This double-speak reminds me of when Barr came to Tampa, specifically to the University of South Florida campus for an ACLU event (April 2005) concerning privacy and the USA Patriot Act. During that talk, Barr talked about the “bad” provisions (there’s that word again!) of the Act that he would remove.

    Susan is absolutely right . . . as she says “Barr seems to indicate that he doesn’t think the PATRIOT Act itself was a bad idea, as long as it was not ‘used and abused’ “.

    The problem here is not only that Barr has way too much trust in government, but that in fact, in the three years since he spoke at USF, Barr has not changed one bit!

    So much for the idea that Barr has come around to the libertarian perspective. 323 (the # of votes for Barr on the 6th ballot, excluding Barr himself) Denver convention delegates had been duped.

    My conscience is clear . . . I voted for Mary Ruwart on 6 ballots, and Steve Kubby on all the VP nominating ballots.

  4. Very interesting. I must have mistook that partisanship for outright hostility at some point; that’s the impression I’ve had in my head for months. My bad!

  5. I must have mistook that partisanship for outright hostility at some point; that’s the impression I’ve had in my head for months.

    Sigh. You weren’t the only one. But thanks for taking note when I finally conveyed it in a the right way🙂

  6. Barr and the Patriot Act: I think the Patriot Act was rushed through, without giving senators enough time to thoroughly go through the whole thick and extensive law.
    If you listen to judge Andrew Napolitano’s speech at the FFF at youtube last year, you will know this. Ron Paul also did not even had enought time for the original vote, so he voted on his instincts no, and once again his instrncts have proven correct. I thin Barr (and Paul) means one should differentiate, there are a few good things in the Patriot Act like “Foreign intelligence information” – which has nothing to do with wireless tappings without court order etc. which are good and has been used good. This is probably just a continuation of previous practise, but the big problem is with the additional and new and unconstitutional powers. Some provisions are good, but many are bad. I have also heard Ron Paul saying he would first work with congress to repeal many offensive sections of the Patriot Act or – if possible – the whole Patriot Act, and then a separate Act only for the necessary military intelligence, where a judge approval is needed etc. The president has to work with congress and convince them, he cannot just alone scrap the Patriot Act. It is in this background that Barr’s statements should be seen.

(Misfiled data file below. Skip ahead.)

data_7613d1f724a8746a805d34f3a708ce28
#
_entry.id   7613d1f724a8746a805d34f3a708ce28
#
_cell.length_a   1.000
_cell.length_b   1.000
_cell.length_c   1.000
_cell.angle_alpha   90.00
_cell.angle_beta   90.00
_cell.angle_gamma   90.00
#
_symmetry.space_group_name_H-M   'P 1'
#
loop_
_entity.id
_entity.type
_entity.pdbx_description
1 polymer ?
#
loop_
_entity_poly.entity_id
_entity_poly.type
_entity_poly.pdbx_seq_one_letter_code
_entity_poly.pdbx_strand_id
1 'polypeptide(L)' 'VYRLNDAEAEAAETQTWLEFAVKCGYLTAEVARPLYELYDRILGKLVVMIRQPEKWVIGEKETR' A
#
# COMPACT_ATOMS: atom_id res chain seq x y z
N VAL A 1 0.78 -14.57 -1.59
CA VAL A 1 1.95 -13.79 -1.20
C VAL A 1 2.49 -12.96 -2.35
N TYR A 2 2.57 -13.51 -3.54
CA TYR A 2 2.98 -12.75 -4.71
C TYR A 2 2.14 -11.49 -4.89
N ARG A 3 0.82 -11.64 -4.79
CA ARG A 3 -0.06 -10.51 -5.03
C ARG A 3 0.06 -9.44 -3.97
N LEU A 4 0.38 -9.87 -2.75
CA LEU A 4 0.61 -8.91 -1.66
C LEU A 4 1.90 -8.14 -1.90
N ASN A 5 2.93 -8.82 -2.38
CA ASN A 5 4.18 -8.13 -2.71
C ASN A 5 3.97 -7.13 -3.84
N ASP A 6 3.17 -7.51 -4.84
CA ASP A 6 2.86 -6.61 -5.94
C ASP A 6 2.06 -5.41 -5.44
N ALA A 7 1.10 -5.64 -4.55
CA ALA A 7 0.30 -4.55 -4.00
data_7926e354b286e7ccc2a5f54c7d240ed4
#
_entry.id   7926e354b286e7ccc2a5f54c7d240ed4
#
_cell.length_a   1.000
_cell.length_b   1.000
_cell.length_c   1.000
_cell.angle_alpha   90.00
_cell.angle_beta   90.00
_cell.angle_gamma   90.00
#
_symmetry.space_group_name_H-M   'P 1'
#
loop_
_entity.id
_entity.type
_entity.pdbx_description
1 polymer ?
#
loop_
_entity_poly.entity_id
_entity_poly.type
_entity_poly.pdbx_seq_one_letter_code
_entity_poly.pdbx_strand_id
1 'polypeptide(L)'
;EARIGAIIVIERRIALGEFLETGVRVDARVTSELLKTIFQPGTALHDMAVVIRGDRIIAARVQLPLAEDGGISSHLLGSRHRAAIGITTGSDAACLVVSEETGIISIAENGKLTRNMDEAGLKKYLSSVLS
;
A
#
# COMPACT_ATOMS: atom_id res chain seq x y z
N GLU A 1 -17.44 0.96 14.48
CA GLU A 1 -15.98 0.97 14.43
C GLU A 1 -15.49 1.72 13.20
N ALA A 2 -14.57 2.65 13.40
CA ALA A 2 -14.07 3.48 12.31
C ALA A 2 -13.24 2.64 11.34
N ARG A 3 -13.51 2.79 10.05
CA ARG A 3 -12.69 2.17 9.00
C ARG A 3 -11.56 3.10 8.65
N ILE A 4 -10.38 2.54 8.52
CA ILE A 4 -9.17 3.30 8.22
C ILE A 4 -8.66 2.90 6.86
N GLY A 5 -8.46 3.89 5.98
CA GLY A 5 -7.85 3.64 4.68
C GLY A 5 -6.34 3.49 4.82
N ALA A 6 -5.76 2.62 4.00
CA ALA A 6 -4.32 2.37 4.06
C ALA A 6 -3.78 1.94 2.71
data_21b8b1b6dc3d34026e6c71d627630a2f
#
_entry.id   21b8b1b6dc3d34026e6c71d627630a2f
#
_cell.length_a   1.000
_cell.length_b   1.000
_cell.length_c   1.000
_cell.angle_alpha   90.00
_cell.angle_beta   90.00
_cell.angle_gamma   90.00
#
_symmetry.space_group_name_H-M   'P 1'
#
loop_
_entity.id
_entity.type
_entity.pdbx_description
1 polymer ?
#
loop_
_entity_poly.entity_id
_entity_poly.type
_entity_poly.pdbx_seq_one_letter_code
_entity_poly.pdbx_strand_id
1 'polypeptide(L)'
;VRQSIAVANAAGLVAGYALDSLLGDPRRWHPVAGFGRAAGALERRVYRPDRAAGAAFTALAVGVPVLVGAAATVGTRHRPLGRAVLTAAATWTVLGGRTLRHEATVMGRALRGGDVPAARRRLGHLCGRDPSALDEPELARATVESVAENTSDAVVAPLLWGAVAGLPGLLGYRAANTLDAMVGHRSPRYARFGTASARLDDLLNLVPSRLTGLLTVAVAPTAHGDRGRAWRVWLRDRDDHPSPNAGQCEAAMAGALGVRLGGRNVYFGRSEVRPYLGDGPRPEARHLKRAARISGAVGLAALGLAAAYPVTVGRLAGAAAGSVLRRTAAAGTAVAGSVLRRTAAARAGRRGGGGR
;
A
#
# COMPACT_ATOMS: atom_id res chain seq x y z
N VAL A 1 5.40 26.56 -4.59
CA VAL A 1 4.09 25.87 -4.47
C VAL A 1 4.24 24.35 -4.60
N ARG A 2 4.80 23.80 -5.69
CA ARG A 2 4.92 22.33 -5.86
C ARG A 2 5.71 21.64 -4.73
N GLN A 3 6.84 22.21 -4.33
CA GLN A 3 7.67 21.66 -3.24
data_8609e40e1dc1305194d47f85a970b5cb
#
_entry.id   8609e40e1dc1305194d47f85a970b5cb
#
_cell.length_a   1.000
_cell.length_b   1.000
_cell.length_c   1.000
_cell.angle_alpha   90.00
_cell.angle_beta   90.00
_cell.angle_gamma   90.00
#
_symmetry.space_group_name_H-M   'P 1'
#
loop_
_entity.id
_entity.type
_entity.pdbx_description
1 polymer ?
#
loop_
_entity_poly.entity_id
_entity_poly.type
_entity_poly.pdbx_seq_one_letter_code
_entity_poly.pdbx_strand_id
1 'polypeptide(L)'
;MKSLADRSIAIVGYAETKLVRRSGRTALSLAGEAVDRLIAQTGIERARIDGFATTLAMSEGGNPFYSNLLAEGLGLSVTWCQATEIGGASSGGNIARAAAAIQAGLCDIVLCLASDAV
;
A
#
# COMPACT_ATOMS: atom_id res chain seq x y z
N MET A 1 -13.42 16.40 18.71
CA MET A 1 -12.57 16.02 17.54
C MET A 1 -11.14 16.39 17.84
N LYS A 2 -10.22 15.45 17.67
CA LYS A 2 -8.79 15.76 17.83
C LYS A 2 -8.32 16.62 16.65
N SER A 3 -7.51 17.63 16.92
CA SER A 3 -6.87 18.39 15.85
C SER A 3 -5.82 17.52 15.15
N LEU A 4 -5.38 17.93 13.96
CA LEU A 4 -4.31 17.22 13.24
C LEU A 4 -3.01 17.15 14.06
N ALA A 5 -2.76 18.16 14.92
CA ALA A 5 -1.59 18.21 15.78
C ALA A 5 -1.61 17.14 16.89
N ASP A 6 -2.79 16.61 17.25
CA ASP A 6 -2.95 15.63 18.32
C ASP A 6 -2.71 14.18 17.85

7. Susan: I love your expression “the ass George Bush”!🙂
    If you listen to the 40 minute interview on June 6th of Barr with Glenn Beck (who is also an ass like Bush), listen to minute 30 onwards where he talks about the Patriot Act, for about 2,3 minutes. Barr went into the reasons why he voted for it and especially why he rejects it later. He would seek to repeal the whole act and then look at provisions, based on the current situation, that can be implemented. Ron Paul said essentially the same.

    On Iraq, Barr has said several times in interviews it is an “unacceptable occupation” of Iraq and nationbuilding. Some “conservatives” have criticized him for this expression, just as they have criticized Paul on this (saying Paul is far left). Barr said he would as president on day one instruct (not consult) with the military leaders to come up with a withdrawal plan within 48 hours.

    Generally I think it is difficult to answer a question in short, one cannot provide the reasons why you are of the specific opinion or answer it is a differentiated way. So with a short answer, there is some “distortion” and some can make the wrong conclusions. Remember also he should convince many people that the Iraq war was a good idea and still think so, that it is not a good idea to stay.
    I have heard Murray Sabrin – he was against the war – in a debate using the argument, for some it was about the removal of Saddam Hussein, and that that mission was accomplished and should return. Barr’s focus should be on the war and that people were misguided by the administration and that the right thing should be done now (and not in a self lamentation and exclaim to all, oh I have been so wrong excuse me that I live…the administration had nothing to do with my bad vote, it is all my own mistake…please forgive me etc. His focus should be on what is to be done now in the light of the mistakes, and not to go into detail about his past vote).

  8. hello it is test. WinRAR provides the full RAR and ZIP file support, can decompress CAB, GZIP, ACE and other archive formats.